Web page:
1. In England and Wales, the legal protection afforded to communications between lawyers and their clients is known as ‘legal professional privilege’ (LPP). This protection is intended to promote the rule of law and facilitate access to justice. LPP is a single privilege with two subheads: (i) legal advice privilege and (ii) litigation privilege.
Legal advice privilege protects communications between lawyer and client for the purpose of giving or receiving legal advice. These communications are generally covered by privilege, whether or not litigation is contemplated or in progress.
Litigation privilege protects communications between a lawyer (or his/her client) and a third party for the purpose of litigation. These communications are privileged only if litigation is contemplated or in progress. Litigation privilege does not protect other communications between lawyer and client; these are covered only by legal advice privilege.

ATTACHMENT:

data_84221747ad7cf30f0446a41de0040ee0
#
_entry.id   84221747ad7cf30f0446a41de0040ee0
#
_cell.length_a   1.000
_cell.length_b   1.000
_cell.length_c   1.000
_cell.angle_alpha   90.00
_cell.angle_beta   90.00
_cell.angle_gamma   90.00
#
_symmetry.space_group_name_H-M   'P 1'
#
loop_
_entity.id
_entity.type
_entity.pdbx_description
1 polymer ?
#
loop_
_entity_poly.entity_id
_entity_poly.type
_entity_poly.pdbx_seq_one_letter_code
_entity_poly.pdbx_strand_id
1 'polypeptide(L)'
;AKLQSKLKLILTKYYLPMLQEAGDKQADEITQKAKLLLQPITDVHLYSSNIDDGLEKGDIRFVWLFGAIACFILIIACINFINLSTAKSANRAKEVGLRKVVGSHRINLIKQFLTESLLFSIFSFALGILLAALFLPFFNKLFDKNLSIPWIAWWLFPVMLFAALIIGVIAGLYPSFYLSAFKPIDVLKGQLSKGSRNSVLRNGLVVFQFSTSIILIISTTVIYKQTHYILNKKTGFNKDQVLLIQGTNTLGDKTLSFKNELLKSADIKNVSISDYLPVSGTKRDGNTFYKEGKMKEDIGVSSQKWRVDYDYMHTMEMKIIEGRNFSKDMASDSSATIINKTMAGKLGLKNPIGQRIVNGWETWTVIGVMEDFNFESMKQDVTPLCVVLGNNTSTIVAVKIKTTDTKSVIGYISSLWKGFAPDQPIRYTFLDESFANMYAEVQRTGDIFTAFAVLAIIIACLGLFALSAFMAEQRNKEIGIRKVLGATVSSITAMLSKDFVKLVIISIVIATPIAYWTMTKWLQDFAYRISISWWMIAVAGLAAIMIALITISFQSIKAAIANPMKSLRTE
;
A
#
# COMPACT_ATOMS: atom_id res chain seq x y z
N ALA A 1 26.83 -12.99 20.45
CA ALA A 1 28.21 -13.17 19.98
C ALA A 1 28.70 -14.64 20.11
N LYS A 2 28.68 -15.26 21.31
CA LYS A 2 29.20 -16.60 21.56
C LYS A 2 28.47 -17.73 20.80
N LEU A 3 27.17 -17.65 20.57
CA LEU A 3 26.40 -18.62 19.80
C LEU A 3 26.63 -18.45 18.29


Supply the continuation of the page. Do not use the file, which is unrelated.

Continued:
2. Northern Ireland is a separate legal jurisdiction within the United Kingdom of Great Britain and Northern Ireland. The laws applicable in Northern Ireland are those Acts of Parliament or statutory instruments of the United Kingdom that are expressed to apply to Northern Ireland (in whole or in part) and Orders of the devolved Northern Ireland Assembly, together with statutory instruments made by departments of the Northern Ireland Executive. The principles of common law in Northern Ireland are very similar to those in England. Decisions of the civil courts in England are persuasive (but not binding, save for Supreme Court Decisions) in the Northern Ireland courts. The law in relation to LPP in England and Wales is largely the same in Northern Ireland.